8. @lizheartshakespeare – Most everyone will die. I agree. But this idea that we all die exactly when we ought to greatly implies that those times have been decided (by G-D if we are discussing the Christian worldview) before birth/conception. Where do you get this idea in scripture? What makes this claim “absolutely” true? (I don’t like having these side discussions in venues where a nonbeliever is asking about theology because it brings complications but I’m sincerely curious as to your reasoning for believing these statements).

    BTW I also heart Shakespeare (even though he was really Edward DeVere). What’s your favorite work of his?

  9. @TheGreatBout –  “Just as it is appointed that human beings die once, and after this the judgment…” Hebrews 9:27

    Maybe its just me, but that word “appointed” sounds pretty concrete, and it leads me to believe that our time of death, no matter how tragic, is indeed set by God. I would love to continue this debate, but I have company over, so I’ll bookmark it for another day. And my favorite Shakespeare play would have to be Twelfth Night.

  10. @lizheartshakespeare – That’s something that annoys me about Christians, and I’m a Christian! Really? You’re going to draw that conclusion from one word in one verse whose context isn’t even discussing whether death is foreordained?

    Please just admit that you want to believe that way, and so that’s how you’re seeing the verse, not that the verse is saying that. Oh, the things people make the Bible say…

    (Besides, it’s clearly saying that humans are appointed to die, not that they are appointed to die at a specific time. That might be true, but the verse hardly supports it.)

  11. You need to read “The Problem of Pain.” It’s short and intellectual, I promise.

    Let me also say, Christianity won’t ever give you all the answers. Nothing will. So “finding every answer” is not a reliable measure (not that you were saying that). If I were to be honest with myself, I have embraced Christianity because I feel it gives me the most answers, makes the most sense, and promises to give me answers after I die. Since I’m being honest, too, I want to believe Christianity. There is a lot of comfort in the thought of someone who imagined and made me spending time with me and fulfilling me forever.

    You know, something like 80% of teens leave Christianity when they grow up because of this reason. They’re lied to. They’re promised stuff that sounds good but isn’t true. It’s very sad to me

    To answer your question:

    Can’t. It’s the old debate of fatalism versus free will. You know, there is an entire realm of Christianity that denies that human have much say in their own salvation. Calvanism. I don’t hold to it, but some of my friends do.

  12. @lizheartshakespeare – The word ‘appointed’ is definitely concrete.  But look very carefully at the grammar.  What is appointed?  Is it appointed when a person will die, or that each person will die and then face judgment?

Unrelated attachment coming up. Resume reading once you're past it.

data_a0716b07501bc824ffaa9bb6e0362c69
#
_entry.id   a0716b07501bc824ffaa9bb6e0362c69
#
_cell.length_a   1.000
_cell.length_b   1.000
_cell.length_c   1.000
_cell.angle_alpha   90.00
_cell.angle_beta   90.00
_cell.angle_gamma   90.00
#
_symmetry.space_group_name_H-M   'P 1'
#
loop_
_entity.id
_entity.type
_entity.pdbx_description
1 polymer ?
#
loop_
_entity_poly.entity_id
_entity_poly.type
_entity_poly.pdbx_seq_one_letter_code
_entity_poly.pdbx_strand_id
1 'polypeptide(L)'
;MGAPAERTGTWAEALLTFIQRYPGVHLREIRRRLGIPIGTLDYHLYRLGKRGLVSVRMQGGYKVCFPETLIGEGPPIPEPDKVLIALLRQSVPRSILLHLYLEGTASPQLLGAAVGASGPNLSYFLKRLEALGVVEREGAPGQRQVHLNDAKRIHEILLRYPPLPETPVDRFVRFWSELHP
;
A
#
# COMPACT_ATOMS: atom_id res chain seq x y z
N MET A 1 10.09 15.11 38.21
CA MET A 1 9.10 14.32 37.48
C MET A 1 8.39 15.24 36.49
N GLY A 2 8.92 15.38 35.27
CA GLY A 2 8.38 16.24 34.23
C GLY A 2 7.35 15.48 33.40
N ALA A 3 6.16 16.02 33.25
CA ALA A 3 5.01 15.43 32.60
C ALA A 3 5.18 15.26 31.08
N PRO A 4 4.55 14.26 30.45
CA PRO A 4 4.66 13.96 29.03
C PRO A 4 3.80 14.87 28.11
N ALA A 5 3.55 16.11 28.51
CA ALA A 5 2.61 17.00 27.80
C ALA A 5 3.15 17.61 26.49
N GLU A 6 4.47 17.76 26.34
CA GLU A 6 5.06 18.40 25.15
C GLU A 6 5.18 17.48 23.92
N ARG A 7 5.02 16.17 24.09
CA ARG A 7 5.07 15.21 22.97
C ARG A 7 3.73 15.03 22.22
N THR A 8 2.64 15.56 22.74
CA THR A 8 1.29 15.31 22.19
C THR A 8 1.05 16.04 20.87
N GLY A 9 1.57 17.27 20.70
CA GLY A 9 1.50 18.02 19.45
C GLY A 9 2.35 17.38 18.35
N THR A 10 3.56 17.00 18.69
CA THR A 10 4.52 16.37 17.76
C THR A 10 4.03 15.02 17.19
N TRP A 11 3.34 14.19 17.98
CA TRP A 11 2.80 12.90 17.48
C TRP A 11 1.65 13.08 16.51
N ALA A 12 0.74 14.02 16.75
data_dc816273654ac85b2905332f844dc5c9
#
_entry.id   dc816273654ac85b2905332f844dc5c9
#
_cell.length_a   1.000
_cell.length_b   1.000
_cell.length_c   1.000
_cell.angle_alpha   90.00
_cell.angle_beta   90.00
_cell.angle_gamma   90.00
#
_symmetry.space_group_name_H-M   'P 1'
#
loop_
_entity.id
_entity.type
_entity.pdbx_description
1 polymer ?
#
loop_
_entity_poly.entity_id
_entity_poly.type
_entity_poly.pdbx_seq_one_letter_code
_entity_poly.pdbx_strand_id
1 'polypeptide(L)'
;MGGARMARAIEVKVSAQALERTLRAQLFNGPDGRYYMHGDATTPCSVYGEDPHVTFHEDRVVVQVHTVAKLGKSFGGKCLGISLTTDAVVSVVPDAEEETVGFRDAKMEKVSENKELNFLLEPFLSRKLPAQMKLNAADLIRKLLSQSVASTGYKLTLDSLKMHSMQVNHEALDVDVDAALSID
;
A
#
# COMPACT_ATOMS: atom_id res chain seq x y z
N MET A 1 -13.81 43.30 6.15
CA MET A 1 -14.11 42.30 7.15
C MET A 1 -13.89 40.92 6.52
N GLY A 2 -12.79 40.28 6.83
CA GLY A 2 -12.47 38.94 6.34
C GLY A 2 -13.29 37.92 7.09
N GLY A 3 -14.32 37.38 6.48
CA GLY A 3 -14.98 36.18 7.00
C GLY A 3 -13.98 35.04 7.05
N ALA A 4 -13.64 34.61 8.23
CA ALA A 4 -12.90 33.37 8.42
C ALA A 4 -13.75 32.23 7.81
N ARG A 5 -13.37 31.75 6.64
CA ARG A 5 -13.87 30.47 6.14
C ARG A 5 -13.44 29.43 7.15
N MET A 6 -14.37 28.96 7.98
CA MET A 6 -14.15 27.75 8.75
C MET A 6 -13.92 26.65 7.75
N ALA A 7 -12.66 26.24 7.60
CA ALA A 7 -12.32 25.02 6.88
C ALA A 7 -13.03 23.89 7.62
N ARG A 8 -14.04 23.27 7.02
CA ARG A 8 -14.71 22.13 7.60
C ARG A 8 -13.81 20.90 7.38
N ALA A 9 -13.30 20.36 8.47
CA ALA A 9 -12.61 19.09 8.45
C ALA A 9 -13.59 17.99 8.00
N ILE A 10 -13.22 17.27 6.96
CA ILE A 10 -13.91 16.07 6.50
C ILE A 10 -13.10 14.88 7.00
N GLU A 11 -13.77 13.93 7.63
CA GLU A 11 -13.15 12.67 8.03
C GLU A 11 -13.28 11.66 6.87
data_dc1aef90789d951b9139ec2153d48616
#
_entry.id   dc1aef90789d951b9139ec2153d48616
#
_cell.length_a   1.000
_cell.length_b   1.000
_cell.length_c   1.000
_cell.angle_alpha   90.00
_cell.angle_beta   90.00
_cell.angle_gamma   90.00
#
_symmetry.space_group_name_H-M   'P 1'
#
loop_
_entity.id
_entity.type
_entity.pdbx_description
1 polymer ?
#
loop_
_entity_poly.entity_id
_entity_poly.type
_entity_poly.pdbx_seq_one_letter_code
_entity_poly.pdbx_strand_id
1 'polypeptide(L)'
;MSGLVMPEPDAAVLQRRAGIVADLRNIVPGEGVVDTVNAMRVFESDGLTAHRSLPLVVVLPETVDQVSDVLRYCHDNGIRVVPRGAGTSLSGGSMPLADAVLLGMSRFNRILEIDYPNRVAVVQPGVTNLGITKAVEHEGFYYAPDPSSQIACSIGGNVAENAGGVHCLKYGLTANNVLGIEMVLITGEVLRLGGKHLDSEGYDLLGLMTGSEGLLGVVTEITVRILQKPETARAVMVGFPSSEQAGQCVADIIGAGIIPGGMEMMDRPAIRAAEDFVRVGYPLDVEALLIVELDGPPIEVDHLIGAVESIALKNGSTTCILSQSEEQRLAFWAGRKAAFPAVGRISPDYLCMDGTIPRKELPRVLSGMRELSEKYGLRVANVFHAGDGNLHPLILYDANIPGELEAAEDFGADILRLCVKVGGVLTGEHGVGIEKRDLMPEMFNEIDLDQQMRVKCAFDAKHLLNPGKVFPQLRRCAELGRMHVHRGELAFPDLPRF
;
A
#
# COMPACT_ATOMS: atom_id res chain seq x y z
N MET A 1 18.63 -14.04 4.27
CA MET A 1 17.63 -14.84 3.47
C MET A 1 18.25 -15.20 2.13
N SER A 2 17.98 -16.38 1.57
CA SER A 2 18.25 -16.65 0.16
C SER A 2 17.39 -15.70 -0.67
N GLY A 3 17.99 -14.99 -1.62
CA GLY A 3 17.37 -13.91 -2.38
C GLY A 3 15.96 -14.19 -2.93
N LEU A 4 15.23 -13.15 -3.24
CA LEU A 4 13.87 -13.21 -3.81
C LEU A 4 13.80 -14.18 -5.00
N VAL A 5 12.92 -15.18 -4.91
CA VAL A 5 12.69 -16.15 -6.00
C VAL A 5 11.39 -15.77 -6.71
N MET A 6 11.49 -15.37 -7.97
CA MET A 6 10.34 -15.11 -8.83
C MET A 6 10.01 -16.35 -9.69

The discussion of whether or not God orchestrates all events (including tragedies like carwrecks) doesn’t hang on that one passage, of course, but don’t get hung up on that word ‘appointed.’

  13. I’m sure you’re looking for an answer rather than a book recommendation, but just in case, probably the best resource on this would be John Sanders’ No Other Name? An Investigation Into the Destiny of the Unevangelized.  It covers the basic options pretty well.  

  14. @lizheartshakespeare – I agree. That word is pretty concrete. “…destined/appointed to die once” doesn’t mention destined to die once at any appointed time but simply appointed to die. It speaks to the mortality of man, which is a result of the fall. We can conclude this by reading the sentences before this passage and the next sentence following it which says “so Christ was sacrificed once.” This passage is simply communicating that man dies once and is destined to only die once (the second death is not destiny but a result of choice) and relating it to the one time sacrifice of Christ as opposed to several sacrifices (like Israel had to perform for the remission of sins).

    Time of death is not mentioned or implied anywhere in this passage. Death alone is mentioned. Simply because death is inevitable for man does not mean it is necessarily or fully set by G-d. If it were not for temptation, and the sin of Adam and Eve then death would not be present. Ultimately, man truly has dug his own grave, in fact, he invented the grave and G-D knew he would and could, and even showed him where a shovel was. Accordingly, as G-D typically does, he lets man do what he wills and now says in response, “man will return to the dust.” The second death is also a matter of man choosing his destiny and G-D saying “Okay.”

    (I’ve always liked The Shrew)